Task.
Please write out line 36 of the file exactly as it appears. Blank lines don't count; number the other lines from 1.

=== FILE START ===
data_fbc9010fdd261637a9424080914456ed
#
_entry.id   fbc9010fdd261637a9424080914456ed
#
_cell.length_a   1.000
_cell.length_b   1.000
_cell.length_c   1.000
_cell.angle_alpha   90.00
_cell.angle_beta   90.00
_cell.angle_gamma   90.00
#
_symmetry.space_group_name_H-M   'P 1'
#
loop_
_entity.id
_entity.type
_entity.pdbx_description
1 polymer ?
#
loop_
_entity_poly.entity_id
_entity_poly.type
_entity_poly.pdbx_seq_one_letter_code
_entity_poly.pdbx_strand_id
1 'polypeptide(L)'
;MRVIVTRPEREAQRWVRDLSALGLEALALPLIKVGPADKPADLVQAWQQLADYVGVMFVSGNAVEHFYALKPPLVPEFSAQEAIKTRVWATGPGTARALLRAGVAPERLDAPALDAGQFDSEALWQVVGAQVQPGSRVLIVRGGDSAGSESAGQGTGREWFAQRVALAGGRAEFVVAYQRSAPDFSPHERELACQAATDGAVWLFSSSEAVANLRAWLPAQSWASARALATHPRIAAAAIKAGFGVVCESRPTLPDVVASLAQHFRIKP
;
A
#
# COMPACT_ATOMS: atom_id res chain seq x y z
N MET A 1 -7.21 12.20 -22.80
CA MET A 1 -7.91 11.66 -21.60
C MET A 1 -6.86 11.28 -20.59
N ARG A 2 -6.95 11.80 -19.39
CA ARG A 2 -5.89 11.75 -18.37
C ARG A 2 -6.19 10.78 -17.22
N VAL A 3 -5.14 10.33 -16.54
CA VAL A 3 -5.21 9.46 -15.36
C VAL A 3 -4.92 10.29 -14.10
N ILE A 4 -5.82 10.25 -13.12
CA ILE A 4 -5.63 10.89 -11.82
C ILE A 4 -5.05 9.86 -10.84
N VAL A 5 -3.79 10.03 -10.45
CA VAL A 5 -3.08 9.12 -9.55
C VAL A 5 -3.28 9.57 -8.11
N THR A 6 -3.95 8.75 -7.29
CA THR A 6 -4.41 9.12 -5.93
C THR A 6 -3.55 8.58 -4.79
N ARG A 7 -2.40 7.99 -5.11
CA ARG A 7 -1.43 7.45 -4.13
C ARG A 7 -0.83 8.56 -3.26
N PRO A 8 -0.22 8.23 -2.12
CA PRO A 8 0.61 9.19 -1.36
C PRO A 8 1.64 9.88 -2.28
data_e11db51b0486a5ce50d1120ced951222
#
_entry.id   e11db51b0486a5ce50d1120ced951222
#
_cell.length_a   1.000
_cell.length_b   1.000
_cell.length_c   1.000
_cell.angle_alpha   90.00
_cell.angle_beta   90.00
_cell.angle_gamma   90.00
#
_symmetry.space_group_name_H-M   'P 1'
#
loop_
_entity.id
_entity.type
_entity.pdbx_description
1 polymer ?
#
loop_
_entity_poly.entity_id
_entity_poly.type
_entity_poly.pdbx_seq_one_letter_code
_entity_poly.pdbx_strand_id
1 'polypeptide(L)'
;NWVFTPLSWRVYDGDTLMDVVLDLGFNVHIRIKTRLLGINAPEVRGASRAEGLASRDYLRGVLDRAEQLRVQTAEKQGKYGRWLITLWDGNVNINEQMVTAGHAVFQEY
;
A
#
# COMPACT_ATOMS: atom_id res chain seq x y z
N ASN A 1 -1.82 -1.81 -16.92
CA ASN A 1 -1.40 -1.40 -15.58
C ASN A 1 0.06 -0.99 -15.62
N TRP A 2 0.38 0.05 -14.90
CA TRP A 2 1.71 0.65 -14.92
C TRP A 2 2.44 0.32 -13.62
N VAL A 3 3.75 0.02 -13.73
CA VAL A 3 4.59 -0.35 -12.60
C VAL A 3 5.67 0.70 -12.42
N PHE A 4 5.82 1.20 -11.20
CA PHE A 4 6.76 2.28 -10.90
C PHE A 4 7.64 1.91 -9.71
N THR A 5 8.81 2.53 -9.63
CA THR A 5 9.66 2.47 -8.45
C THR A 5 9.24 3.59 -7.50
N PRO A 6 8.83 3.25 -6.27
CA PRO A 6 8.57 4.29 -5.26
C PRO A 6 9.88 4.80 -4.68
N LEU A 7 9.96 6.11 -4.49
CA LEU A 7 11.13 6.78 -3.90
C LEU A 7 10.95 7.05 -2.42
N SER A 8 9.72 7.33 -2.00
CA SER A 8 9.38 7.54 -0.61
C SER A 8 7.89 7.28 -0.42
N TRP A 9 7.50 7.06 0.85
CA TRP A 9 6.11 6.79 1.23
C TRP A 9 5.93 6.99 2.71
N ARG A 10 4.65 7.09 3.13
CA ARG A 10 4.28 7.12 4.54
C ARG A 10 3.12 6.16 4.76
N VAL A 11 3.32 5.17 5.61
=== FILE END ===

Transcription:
C ARG A 2 -6.19 10.78 -17.22